At Acresfield, we have been awarded the Investors in Pupils award, in recognition of the work we do to ensure pupils are at the heart of the school. We have three values in the school, which are RESPECT, RESILIENCE and RESPONSIBILITY. As a whole school, our behaviour policy supports the children in making the right choices with reference to these values. These are displayed around the building. Our behaviour policy clearly rewards the children for following our school values. This reward system was devised by the children who form our Pupil Parliament. As part of this work, we also explicitly teach the children the consequences of not following our school rules or the rules in society and how this impacts on people’s lives.
At Acresfield, the concept of liberty and individual freedom of choice, is built into our curriculum. In school, pupils are actively encouraged to take responsibility for their own behaviour, and make choices knowing that they are in a safe and supportive environment. As a school, we ensure children feel empowered to make the right choices to support their learning and their personal development. Children are always encouraged to exercise their rights and personal freedoms and are given support in doing this safely (for example, through E-Safety and Personal Growth lessons.) This work links very closely to pupil voice projects in school and giving children the opportunity to make choices about roles they want to have in school; about who they want to vote for to hold important roles; about participation in our numerous extra-curricular clubs. We believe it is very important that children are given the freedom to make these choices from a young age.
Mutual Respect and tolerance of those with different faiths and beliefs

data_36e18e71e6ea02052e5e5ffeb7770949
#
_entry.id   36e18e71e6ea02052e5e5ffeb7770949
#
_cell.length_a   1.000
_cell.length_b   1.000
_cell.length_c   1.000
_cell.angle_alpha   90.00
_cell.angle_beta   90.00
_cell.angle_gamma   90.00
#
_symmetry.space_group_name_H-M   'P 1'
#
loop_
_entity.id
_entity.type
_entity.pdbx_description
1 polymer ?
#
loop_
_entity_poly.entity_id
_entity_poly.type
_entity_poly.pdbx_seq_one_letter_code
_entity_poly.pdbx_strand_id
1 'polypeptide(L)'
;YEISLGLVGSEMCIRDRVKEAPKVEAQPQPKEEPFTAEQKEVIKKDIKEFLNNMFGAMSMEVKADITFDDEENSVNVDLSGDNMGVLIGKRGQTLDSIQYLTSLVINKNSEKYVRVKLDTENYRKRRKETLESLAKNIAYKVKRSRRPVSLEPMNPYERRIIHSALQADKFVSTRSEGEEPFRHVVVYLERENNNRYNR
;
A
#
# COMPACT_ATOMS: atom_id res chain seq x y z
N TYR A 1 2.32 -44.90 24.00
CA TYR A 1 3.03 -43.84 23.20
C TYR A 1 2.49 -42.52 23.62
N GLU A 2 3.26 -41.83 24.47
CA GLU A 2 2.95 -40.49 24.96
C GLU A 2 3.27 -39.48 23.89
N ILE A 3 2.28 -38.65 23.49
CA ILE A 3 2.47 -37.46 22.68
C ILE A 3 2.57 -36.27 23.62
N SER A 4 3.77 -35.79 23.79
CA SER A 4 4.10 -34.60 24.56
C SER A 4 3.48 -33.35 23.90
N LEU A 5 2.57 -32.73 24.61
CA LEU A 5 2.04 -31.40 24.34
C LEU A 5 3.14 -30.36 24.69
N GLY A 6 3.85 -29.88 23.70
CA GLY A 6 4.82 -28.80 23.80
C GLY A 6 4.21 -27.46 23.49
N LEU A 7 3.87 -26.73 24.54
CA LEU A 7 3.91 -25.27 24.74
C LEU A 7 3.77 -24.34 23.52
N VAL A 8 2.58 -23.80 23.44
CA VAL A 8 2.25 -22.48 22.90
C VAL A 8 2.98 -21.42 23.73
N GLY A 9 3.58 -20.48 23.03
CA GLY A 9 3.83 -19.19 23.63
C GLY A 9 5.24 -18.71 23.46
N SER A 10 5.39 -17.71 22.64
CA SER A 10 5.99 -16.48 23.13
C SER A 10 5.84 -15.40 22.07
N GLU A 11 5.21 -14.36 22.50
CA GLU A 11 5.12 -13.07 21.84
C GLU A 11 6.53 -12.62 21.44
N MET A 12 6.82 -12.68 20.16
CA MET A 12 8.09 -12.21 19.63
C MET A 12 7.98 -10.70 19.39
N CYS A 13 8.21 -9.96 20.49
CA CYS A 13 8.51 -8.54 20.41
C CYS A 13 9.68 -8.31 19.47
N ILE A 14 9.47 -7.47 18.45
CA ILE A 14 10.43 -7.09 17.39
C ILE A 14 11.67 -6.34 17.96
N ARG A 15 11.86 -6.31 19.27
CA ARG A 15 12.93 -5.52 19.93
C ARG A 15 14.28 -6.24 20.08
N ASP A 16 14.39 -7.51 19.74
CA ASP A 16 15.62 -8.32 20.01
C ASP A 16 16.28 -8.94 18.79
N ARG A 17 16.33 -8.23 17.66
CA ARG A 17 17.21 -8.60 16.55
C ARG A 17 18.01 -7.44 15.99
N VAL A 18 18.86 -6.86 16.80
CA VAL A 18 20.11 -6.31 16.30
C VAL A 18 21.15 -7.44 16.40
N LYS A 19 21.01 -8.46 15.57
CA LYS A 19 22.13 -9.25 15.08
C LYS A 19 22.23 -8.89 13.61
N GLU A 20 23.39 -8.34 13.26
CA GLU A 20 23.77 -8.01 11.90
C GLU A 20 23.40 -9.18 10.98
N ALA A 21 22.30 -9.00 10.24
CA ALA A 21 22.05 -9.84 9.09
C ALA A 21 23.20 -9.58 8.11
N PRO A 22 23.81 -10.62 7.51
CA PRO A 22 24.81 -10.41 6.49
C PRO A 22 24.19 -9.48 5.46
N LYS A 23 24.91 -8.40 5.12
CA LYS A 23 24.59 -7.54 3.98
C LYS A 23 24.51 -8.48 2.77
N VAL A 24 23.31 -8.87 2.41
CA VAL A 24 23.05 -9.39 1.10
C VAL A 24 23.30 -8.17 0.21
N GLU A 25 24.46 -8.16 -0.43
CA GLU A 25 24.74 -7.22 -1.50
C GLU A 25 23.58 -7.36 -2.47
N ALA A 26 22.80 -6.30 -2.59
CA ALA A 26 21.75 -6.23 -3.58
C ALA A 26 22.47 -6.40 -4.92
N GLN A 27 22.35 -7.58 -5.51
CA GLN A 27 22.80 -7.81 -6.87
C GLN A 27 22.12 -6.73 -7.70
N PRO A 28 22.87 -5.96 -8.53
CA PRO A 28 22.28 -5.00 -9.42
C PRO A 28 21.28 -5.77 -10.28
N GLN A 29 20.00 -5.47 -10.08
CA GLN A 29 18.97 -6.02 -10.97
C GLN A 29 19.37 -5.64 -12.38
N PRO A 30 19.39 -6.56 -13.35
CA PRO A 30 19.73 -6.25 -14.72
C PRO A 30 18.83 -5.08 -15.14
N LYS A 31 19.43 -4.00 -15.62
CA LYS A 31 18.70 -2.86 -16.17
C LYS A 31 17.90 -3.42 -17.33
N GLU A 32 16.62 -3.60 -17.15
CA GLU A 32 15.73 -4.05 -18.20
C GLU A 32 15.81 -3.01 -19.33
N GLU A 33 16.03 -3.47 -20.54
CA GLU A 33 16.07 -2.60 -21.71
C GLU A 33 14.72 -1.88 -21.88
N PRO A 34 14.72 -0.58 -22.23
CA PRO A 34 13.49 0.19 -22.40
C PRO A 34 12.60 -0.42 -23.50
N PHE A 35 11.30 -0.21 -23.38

Showing respect for everyone at Acresfield is one of our school values. We teach the children what this means by modelling respectful relationships between adults and children and between adults. Respect is also taught explicitly in our Personal Growth curriculum. For more information, see our Personal Growth curriculum overview, which is on the Personal and Social Development page under Our Curriculum. The children are reminded of the need to show respect to all adults and each other on a daily basis. This cuts across all areas of school life and includes showing respect for staff who work at lunchtimes or who come in to work with the children on special projects or for music and physical education. As part of the curriculum, the children are taught about the need to show respect to others beyond our school environment in the local community and beyond. They are also taught about the impact on people when they are not shown respect and how it can affect people’s well-being.
Showing tolerance for people with different faiths and beliefs, builds on the work going on in school to teach children the need to respect others. This is taught explicitly in our Personal Growth curriculum. It is also taught through our Religious Education curriculum, especially through the different visits and visitors that are built into it, to develop the children’s views of diversity and tolerance within our diverse society. Upton, where our children live, is not a culturally diverse area, so we ensure we work hard to promote it in our curriculum. This starts with our very youngest children in Ducklings and Tiger Cubs classes.
We develop the children’s understanding through assemblies too, where we address issues of diversity through the stories that are told.